The collector William Stern, in front of Wall Drawing #679
In 1991 Architect William Stern commissioned Sol LeWitt for a mural in his living room, the result was Drawing #679, this “drawing” or mural stayed in his living room until his dead and then he donated his home and art holdings to the Menil Collection in Houston. The Menil decided to keep the “work “of Sol LeWitt but sell the house, but first they covered the drawing with plaster. Yes, the work of Sol LeWitt is a series of instructions to draw the wall but not the physical wall where it is drawn.
So, the new owner of the house wanted to uncover the mural, but the institution said that the wall is not a Sol LeWitt Original anymore just the instructions in its archives are.
The main wall of the William Stern House in Houston, Texas. Image courtesy of Jonna Hitchcock.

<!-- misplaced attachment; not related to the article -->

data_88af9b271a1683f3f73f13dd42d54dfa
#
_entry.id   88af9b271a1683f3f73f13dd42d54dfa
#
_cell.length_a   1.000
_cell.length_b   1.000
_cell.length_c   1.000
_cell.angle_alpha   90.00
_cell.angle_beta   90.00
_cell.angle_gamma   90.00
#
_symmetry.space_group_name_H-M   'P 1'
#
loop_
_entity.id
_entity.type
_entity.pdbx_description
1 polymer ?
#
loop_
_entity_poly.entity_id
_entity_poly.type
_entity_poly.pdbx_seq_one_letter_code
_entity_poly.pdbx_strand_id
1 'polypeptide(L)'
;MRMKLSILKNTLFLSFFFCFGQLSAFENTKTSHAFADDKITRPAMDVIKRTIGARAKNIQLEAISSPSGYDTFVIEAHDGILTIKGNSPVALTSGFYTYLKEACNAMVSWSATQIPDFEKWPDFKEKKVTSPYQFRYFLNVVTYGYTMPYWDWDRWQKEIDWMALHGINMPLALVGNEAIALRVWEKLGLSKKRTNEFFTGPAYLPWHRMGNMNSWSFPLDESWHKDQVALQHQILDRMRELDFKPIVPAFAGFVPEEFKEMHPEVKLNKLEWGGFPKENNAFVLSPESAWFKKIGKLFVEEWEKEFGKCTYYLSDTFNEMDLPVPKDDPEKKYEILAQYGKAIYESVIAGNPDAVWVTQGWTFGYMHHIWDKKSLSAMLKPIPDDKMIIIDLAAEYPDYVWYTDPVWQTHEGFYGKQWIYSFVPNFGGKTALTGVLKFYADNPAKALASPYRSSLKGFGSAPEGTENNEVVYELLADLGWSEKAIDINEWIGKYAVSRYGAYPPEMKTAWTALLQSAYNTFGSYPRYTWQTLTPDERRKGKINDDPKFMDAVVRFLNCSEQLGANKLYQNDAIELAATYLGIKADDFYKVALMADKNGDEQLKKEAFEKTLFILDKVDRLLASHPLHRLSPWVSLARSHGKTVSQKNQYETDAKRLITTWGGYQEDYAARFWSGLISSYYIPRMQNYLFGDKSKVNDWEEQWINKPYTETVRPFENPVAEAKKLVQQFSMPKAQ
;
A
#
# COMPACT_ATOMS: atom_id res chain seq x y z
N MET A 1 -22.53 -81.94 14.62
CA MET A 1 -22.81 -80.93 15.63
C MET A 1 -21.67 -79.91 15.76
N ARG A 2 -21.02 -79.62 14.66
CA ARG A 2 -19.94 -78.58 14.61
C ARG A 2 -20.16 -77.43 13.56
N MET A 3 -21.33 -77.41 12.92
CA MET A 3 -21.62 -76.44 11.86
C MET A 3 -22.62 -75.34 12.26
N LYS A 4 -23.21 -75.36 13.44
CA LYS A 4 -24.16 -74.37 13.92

Is that affect the aesthetics of the work? Does that prevent me of enjoying the work of art? There are thousands of works of art that I only know them by reproductions in magazines or Art books and I can contemplate them and realize why they are so valuables.
What if the new owner decides to “restore” the drawing or rebuild it using the same instructions, would that be a forgery? Will it differ from the original?
OK, this hidden Sol LeWitt is not an original, so you cannot sell it in the art market as an original and have an earning of millions of dollars for it. But, who cares, If I wanted for my personal enjoyment what is the problem? Value is not the same as price.
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